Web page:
Brown Bag Talk with Dr. Megan O'Neill
Wednesday, February 14, 2024 12:00 PM to 1:00 PM EST
Enterprise Hall, #318
The Department of Criminology, Law and Society (CLS) welcomes Dr. Megan O'Neill for a brown bag talk titled, "'It’s ok, I’m not using Facebook': Mitigating the effects of technologies on perceptions of procedural justice in police-public encounters." Dr. Megan O'Neill is a Reader in Human Geography at the University of Dundee and Associate Director (Police Community Relations Network) of the Scottish Institute for Policing Research.
This event is open to CLS faculty, staff, and students in the department's MS, MA, and PhD programs. The event will take place in person in Enterprise 318, and a Zoom link will be provided to participants who RSVP but cannot attend in person.
Talk Title: “It’s ok, I’m not using Facebook”: Mitigating the effects of technologies on perceptions of procedural justice in police-public encounters
Authors: Megan O'Neill (with Estelle Clayton, Will Andrews, Liz Aston, Helen Wells and Ben Bradford)
Abstract: In recent years, UK police forces have introduced various technologies that alter the methods by which they interact with the public. Many forces have also begun to embrace the concept of procedural justice to secure legitimacy and (in turn) public compliance and cooperation. What has not received sufficient attention is the extent to which these two trends are compatible. As such, the effect of technologically mediating police/public contacts and, in turn, the consequences for the British policing principle of ‘policing by consent’, are unknown. In this presentation, I will explore what the intended outcome of digital communication technologies was to be on interactions with the public using interviews with national police leaders. I will consider the extent to which procedural justice was the focus of these developments and in what way. I will also, using data from in-depth ethnographic observations of response, community and traffic policing units in three UK police forces, demonstrate how digital technologies are perceived and navigated during in-person encounters. This includes devices such as body-worn video (BWV), mobile data terminals (MDT) and smart phones. We find that officers display several techniques, not all of which are compliant with policy, to mitigate the effects of the technology in the encounter, often whilst members of the public are also engaging with their own devices. We will discuss how the public use methods of interaction to mitigate or comply with officers. We will explore the implications of this for conceptions of procedural justice.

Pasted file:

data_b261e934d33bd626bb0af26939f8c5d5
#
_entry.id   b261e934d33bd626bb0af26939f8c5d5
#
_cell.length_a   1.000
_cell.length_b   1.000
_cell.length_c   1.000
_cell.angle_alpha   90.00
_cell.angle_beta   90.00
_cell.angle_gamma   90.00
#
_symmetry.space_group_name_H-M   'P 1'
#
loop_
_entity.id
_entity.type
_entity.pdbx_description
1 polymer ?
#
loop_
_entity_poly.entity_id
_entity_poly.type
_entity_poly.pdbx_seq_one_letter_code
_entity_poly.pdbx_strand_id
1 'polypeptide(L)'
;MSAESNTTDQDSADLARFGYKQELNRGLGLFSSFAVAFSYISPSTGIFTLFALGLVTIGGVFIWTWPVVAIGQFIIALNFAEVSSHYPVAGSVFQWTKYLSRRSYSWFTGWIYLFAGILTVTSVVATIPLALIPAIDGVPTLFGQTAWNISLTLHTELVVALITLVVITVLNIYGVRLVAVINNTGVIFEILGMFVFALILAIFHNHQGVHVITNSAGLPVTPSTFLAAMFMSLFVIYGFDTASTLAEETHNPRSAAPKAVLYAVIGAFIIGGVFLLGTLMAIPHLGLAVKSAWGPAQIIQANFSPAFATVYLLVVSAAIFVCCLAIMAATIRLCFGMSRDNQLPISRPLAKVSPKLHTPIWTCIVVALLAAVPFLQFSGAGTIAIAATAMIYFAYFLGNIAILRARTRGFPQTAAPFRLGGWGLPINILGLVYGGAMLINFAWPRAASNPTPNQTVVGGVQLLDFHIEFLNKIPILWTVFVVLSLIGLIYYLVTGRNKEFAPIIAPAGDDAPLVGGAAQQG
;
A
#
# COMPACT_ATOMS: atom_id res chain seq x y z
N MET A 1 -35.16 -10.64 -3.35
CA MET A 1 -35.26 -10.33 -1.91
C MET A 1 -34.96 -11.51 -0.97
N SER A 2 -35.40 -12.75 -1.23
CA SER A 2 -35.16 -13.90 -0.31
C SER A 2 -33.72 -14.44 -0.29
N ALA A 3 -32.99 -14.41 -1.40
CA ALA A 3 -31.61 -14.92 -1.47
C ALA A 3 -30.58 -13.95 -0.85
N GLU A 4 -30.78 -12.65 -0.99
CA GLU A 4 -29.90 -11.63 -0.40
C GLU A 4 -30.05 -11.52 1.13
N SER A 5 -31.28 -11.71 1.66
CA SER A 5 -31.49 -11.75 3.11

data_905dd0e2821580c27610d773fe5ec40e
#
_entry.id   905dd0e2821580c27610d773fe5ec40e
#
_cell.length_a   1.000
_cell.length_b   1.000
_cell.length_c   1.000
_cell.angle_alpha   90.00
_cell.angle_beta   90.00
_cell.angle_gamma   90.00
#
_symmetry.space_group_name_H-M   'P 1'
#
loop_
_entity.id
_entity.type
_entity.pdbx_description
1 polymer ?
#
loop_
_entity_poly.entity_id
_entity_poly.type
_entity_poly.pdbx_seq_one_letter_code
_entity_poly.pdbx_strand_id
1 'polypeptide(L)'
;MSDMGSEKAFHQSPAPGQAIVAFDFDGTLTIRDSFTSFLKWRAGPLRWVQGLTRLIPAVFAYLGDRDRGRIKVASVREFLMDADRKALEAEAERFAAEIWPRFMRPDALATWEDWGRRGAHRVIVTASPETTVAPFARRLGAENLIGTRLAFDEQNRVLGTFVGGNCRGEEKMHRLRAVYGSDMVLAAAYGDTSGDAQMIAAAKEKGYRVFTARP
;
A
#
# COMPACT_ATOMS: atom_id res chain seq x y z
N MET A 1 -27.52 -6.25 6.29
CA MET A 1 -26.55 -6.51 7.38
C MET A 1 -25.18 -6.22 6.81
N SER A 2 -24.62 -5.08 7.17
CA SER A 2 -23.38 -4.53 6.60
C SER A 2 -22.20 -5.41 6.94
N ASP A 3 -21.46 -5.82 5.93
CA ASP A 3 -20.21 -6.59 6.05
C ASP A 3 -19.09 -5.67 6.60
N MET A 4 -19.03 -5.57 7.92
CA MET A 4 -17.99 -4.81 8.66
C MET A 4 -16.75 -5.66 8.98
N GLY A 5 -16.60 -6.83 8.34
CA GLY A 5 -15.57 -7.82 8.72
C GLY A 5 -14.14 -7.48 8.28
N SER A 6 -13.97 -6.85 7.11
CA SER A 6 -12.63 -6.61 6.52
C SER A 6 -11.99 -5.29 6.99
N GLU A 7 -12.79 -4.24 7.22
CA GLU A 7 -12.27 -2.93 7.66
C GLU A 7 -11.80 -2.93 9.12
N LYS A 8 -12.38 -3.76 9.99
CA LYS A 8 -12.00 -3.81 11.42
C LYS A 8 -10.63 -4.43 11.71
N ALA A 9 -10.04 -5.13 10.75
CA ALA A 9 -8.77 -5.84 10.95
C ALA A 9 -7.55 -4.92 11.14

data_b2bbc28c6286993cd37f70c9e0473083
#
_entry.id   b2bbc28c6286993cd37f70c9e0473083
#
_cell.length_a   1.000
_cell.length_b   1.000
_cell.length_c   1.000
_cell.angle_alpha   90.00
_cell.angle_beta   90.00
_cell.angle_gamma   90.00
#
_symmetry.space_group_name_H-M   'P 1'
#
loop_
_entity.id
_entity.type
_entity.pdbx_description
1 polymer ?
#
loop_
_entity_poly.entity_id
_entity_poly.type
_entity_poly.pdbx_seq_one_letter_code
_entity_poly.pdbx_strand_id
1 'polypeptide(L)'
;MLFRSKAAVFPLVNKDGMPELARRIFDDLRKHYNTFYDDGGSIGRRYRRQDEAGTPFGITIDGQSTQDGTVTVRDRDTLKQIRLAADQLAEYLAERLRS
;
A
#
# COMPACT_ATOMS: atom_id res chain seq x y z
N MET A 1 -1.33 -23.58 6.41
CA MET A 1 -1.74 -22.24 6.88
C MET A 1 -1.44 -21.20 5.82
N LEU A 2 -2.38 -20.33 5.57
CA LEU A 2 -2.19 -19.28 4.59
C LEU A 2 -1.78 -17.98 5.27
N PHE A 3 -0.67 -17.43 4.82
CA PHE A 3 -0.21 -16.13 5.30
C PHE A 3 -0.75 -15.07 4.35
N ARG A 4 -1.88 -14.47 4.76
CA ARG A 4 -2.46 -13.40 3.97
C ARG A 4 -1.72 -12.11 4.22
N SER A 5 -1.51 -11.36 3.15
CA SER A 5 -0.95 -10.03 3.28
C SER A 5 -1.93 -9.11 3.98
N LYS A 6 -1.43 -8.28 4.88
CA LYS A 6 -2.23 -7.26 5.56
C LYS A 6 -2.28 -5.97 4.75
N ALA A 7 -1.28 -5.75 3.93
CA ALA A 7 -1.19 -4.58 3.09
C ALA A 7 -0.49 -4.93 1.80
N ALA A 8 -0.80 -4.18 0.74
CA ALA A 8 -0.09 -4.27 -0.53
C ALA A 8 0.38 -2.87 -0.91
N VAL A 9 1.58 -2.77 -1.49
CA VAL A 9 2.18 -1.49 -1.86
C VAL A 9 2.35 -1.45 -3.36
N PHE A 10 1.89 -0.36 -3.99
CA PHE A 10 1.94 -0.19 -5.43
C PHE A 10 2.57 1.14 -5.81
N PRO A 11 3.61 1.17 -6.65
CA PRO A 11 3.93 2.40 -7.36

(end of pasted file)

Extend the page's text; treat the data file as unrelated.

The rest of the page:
Sponsored by Department of Criminology, Law and Society.